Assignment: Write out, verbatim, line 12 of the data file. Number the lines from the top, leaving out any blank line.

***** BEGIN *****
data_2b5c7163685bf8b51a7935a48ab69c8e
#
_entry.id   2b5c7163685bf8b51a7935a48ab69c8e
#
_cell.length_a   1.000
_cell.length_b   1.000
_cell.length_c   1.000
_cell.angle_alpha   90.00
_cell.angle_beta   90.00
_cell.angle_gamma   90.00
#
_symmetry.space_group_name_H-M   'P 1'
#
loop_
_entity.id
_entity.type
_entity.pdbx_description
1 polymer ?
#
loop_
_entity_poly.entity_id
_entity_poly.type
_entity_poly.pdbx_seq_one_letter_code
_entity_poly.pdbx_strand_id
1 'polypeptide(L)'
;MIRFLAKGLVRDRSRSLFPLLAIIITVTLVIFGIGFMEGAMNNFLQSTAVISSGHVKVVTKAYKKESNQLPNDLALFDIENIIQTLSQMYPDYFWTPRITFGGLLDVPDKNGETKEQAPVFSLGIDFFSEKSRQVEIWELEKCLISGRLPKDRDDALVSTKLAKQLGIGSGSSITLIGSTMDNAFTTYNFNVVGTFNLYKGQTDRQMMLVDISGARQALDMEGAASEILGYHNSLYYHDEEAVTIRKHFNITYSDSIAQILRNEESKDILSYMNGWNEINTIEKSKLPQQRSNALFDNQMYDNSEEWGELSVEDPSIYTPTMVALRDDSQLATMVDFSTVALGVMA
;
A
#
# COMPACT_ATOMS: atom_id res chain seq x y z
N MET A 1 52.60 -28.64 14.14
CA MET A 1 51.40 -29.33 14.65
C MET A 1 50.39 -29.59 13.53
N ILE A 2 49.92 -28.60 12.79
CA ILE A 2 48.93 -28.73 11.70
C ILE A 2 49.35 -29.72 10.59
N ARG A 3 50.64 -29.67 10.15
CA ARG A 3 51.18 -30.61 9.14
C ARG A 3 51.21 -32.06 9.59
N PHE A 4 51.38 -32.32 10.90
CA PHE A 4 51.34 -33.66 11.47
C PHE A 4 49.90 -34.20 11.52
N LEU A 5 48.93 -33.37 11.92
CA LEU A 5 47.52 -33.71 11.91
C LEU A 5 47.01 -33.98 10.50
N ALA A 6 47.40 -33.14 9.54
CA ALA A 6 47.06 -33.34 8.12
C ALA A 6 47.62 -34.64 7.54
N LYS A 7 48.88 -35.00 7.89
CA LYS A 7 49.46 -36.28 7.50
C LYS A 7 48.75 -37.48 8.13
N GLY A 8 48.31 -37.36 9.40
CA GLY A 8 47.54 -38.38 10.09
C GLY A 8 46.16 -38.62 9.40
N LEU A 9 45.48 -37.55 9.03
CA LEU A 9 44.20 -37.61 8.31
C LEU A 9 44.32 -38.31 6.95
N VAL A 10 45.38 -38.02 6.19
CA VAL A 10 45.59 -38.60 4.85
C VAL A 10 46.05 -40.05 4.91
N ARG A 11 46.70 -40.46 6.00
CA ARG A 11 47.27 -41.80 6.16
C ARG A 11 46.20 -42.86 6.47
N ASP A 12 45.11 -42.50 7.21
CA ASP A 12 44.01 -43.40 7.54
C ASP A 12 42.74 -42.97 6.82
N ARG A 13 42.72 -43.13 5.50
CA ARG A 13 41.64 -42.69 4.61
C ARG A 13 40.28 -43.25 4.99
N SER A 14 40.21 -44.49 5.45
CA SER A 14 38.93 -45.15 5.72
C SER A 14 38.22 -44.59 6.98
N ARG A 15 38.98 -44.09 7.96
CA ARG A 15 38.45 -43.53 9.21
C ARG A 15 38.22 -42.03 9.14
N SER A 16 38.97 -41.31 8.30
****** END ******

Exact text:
_symmetry.space_group_name_H-M   'P 1'